Those looking back on 2017 from a distance will likely remember this as a tumultuous year for the United States; a year when social media shaped society far more than any point in the past; a year of lost musical legends and the realization that some legends need retelling; a time of increasing prosperity but intensifying polarization.
For Barrie this was a year of records set, both for better and for worse. In March, house prices spiked to an all-time high of some $600,000 for an average single detached home. We became the third most expensive city in Canada in which to rent an apartment, after only Vancouver and Toronto. Our unemployment rate dipped to an almost impossibly low 3.4% in November, the lowest ever recorded by StatsCan for Barrie.
Signs of tremendous strength in our local economy. Yet the rapid rise in the cost of housing put unprecedented pressure on household budgets, from working families to those struggling to make rent. And the strength of those job numbers hides the more precarious nature of work, and how quickly things can change in today’s economy.
This year will also likely be remembered for the completion (at last) of the waterfront in Barrie. An expanded Centennial Park, nearly doubled in size, with a boardwalk, trails, open lawns, a new ice rink and basketball courts. A new transient marina for tourists, complete with a new landmark donated by the Rotary Club, a Victorian clock. Thanks to the Downtown Barrie BIA, 2017 saw significant progress on the redevelopment of Memorial Square, including the relocation of the Cenotaph to a more prominent location. And on the south shore, Military Heritage Park pays homage to Canada’s military history and contributions to peace, with gardens and landscapes that evoke the battlefields on which Canadians served. This was the City’s legacy project for Canada 150; it was only possible because of the vision of those who created Barrie’s beautiful waterfront in the first place. It’s a democratic place – anyone and everyone is welcome – it belongs to the people.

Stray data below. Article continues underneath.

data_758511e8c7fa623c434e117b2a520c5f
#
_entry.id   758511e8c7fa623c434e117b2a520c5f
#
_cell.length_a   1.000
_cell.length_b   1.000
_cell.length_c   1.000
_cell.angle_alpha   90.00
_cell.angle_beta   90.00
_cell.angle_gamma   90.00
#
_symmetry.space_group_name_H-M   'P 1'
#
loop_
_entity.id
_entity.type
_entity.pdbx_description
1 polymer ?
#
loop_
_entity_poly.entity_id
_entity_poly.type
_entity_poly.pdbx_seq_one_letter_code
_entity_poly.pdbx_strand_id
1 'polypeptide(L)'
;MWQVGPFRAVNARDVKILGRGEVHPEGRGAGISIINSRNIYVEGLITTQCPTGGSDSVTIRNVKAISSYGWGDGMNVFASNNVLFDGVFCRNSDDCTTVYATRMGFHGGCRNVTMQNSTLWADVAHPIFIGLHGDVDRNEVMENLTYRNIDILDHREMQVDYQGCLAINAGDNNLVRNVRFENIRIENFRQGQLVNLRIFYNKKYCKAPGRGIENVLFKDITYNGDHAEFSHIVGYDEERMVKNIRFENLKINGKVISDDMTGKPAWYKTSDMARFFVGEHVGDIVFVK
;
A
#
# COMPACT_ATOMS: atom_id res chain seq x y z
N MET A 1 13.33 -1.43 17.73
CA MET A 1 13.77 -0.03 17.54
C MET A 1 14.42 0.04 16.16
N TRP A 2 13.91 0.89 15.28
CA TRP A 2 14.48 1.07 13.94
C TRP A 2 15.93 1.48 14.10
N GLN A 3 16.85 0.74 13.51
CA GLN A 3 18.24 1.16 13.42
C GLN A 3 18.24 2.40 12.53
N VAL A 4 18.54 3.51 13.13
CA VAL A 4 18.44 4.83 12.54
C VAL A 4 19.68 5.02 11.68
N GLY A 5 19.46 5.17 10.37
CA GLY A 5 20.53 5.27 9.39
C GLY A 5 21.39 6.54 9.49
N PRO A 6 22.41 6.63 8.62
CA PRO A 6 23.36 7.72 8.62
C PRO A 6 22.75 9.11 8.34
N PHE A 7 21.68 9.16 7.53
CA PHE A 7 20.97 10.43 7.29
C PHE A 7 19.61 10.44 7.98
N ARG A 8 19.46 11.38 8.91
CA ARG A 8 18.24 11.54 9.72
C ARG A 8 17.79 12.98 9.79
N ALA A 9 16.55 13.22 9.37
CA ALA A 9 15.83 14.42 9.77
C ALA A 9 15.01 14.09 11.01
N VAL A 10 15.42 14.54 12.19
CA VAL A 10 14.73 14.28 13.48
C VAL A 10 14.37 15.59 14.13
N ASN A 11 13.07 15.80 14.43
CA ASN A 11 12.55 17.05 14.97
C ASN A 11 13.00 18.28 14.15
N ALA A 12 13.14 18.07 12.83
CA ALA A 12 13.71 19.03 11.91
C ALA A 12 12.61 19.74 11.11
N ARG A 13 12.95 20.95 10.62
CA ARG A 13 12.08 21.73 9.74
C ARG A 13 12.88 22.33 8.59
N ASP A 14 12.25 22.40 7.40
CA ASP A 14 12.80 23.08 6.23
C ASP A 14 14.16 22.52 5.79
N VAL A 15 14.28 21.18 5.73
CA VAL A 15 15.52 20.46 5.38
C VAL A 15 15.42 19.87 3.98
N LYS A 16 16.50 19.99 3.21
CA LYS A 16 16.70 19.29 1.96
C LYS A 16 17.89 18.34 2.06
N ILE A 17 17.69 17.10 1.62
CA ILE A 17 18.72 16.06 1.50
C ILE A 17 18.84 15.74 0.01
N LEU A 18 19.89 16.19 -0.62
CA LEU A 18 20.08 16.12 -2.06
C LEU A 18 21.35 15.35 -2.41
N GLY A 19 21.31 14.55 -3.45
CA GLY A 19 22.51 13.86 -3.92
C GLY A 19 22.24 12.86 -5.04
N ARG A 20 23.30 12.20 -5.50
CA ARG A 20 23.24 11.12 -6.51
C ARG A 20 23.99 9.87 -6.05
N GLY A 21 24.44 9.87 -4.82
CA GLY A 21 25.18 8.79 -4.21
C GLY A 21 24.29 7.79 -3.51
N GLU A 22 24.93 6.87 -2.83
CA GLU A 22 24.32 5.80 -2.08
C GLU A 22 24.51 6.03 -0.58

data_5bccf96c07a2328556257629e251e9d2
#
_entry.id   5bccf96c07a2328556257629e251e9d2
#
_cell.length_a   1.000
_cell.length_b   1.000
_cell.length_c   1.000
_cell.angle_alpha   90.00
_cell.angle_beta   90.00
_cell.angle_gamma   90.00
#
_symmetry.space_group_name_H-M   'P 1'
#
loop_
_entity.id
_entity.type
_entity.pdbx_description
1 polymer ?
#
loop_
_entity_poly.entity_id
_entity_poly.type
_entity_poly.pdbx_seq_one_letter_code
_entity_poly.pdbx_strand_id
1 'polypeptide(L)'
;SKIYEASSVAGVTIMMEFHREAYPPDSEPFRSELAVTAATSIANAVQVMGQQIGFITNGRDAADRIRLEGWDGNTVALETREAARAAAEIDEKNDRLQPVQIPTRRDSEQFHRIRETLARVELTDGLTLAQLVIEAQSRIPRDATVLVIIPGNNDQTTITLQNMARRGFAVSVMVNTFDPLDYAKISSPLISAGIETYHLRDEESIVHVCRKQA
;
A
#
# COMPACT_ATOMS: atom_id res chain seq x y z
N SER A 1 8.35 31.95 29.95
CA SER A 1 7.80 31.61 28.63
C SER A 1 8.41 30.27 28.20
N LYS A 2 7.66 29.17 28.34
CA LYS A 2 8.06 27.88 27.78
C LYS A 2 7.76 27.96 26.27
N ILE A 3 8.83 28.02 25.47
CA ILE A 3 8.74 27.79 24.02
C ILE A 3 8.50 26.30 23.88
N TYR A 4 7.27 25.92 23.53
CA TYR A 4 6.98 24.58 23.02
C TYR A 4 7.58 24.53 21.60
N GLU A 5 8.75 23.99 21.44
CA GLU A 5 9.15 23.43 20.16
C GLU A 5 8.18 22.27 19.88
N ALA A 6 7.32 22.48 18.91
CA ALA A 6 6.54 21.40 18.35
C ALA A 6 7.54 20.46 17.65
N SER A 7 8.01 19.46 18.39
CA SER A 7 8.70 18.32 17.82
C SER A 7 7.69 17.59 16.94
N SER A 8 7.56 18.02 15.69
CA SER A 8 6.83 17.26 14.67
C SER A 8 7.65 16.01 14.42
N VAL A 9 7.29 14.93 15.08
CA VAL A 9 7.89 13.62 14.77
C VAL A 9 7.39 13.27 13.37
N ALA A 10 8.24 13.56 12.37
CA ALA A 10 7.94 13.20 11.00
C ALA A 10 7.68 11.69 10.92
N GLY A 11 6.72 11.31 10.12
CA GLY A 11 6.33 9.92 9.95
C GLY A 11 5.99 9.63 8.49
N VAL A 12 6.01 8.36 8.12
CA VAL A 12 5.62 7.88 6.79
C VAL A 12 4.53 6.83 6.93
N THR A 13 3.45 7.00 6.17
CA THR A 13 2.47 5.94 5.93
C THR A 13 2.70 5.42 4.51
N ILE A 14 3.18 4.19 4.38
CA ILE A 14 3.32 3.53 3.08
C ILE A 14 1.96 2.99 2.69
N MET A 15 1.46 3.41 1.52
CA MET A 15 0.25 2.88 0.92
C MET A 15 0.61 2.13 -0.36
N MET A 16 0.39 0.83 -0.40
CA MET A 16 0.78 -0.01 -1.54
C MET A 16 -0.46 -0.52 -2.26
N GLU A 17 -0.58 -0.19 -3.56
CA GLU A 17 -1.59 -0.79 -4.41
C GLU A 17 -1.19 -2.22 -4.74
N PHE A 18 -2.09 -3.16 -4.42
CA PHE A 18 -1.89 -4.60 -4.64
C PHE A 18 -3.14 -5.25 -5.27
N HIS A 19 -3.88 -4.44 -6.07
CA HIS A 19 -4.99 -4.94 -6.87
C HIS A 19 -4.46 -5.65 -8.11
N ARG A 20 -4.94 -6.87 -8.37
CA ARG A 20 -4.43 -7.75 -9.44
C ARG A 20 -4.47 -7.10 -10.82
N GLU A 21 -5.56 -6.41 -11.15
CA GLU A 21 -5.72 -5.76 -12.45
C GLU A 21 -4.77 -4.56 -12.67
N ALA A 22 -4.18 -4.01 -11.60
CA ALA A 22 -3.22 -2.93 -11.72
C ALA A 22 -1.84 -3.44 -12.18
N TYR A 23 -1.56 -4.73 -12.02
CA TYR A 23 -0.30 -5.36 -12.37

In addition to these high profile changes, it’s the changes in our community that aren’t as visible which are perhaps the most significant. The census data released this year told us Barrie is becoming more diverse, with a wider range of jobs, a broader mix of housing types, and yes, a wider range in incomes. This will mean we need to do more to support the least fortunate in our community. These are the long term trends that will shape our city in the years to come, and the ones that bring both the greatest challenges and opportunities for the future.
I wish everyone the very best for a safe and healthy 2018.